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David Dabydeen

Biographer of Ignatius Sancho, the African writer whose letters were published in England in 1782. Jekyll was the only son of Edward Jekyll, a captain in the Royal Navy. Details concerning his place of birth are uncertain. He studied at Christ Church, Oxford, left for France upon completion of his studies in 1774, and was called to the Bar at Lincoln's Inn in 1788.

Jekyll may have met Sancho during this period, but there is no confirmation of this. In fact, information regarding their relationship is scarce and is left to much speculation. However, one piece of evidence affirms that Jekyll and Sancho did indeed meet and had some form of connection that extended beyond the purely professional. A letter written around 1803 by Sancho's son William to Jekyll, suggests that Jekyll was generous to the Sancho family:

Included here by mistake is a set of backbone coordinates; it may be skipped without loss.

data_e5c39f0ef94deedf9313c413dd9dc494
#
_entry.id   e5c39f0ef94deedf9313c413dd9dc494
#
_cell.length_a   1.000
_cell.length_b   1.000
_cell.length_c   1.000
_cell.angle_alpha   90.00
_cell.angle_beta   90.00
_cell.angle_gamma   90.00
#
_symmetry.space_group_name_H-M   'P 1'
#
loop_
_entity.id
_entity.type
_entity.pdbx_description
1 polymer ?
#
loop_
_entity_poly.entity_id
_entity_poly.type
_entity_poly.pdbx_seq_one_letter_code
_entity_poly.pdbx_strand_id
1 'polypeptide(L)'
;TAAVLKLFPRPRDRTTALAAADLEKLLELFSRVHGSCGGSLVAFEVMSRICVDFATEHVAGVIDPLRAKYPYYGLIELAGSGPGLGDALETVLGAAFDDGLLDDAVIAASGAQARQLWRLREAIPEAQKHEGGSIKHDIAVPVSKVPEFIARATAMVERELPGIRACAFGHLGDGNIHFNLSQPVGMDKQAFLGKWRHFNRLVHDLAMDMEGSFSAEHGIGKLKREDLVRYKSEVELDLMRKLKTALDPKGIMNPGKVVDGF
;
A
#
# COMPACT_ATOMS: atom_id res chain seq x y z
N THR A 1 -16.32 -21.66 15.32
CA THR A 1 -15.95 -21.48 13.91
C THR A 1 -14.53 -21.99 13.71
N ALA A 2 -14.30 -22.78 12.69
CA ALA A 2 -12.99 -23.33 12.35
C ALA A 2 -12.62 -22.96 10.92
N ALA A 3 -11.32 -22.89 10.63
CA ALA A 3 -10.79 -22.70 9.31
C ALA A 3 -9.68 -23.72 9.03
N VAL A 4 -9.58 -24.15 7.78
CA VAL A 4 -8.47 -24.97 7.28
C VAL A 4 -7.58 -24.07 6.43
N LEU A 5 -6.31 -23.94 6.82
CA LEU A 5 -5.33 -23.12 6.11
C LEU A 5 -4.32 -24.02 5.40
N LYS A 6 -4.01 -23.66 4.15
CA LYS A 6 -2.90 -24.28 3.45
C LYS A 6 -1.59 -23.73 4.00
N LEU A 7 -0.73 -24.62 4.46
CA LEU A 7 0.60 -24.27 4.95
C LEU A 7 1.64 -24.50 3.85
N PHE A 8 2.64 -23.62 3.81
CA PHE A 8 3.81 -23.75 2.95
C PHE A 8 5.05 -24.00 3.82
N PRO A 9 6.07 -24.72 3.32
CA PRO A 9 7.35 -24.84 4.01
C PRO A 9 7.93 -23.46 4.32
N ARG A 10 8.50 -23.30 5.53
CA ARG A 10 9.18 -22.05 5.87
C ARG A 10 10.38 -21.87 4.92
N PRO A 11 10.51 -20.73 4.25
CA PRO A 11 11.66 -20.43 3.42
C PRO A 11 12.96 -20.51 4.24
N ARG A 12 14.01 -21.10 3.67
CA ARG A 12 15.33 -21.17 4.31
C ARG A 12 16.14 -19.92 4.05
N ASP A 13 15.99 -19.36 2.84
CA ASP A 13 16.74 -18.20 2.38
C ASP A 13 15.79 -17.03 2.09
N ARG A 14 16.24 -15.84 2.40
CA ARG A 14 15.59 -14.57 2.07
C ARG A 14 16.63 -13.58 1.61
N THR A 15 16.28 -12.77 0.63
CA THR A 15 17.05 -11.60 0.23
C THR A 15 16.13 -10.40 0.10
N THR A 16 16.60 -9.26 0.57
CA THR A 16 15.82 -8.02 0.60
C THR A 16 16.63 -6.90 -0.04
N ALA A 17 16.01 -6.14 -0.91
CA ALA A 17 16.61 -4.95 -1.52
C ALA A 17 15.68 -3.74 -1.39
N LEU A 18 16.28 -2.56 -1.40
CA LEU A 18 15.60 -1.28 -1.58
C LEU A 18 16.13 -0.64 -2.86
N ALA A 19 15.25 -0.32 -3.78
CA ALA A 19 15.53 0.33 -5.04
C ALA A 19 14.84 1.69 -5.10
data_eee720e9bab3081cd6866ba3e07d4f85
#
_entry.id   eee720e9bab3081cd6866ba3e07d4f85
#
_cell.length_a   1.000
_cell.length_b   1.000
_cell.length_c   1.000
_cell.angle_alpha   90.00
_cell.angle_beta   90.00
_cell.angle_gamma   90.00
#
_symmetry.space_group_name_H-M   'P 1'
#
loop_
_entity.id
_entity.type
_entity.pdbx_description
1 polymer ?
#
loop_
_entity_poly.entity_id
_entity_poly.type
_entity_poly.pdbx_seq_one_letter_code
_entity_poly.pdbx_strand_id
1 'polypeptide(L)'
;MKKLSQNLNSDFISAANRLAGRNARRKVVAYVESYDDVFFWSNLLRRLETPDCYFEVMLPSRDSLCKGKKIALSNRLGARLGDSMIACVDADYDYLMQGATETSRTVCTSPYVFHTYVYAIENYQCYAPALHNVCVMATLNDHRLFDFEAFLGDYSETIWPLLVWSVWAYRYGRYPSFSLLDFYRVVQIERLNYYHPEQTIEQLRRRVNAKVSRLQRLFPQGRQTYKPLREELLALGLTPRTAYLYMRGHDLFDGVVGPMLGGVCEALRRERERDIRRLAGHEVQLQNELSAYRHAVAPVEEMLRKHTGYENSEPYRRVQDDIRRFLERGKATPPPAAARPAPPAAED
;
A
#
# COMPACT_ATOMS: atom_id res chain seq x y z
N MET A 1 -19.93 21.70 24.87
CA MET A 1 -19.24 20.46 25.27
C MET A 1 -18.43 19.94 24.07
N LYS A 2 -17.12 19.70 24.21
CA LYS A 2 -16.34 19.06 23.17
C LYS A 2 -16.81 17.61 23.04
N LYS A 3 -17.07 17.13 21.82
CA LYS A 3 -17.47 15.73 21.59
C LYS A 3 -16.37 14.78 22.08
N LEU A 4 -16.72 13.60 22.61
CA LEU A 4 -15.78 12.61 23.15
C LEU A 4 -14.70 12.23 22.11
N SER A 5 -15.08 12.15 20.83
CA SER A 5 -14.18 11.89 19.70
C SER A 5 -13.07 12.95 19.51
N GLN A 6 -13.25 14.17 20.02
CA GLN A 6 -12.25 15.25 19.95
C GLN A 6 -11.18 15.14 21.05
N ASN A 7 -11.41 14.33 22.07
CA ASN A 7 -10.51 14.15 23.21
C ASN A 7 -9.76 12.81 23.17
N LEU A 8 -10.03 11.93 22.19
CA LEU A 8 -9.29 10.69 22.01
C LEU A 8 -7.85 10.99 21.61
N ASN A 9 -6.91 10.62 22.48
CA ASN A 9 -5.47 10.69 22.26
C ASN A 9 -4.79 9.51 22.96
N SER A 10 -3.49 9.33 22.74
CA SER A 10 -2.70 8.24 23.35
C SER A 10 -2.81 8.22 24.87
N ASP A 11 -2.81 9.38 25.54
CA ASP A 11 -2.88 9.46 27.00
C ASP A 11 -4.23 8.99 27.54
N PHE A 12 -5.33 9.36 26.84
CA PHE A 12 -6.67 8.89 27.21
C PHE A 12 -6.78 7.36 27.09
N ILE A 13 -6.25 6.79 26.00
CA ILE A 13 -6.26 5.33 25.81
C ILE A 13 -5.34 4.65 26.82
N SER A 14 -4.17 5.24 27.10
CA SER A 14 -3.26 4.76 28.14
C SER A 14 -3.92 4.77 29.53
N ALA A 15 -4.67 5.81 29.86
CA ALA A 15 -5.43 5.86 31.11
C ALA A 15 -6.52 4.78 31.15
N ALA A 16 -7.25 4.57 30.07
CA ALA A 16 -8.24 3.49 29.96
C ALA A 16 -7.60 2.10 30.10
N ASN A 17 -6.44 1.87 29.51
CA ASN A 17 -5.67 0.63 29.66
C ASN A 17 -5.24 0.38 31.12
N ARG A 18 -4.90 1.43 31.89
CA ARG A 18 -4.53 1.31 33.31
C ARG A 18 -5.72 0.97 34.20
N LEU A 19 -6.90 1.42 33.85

To Joseph Jekyll Esq M P From ...

Article

David Dabydeen

Christian abolitionist who worked closely with William Wilberforce. Stephen was born in Poole, Dorset, and educated in Winchester. He became a barrister and had a law practice in the West Indies. As a consequence of viewing the horrors of slavery and the extreme ill‐treatment of slaves on the islands, he started a correspondence with the abolitionist William Wilberforce and provided him with information on the practice of slavery in the West Indies. Under Wilberforce's influence, he joined the Clapham Sect, constituted of Christians working with Wilberforce, and eventually became its leader. He wrote a number of books that attacked the slave trade and several significant pamphlets such as War in Disguise or the Frauds of the Neutral Flags and The Slavery of the British West India Colonies Delineated Stephen also offered a few proposals for the ending of the slave trade Among them was the registration of slaves ...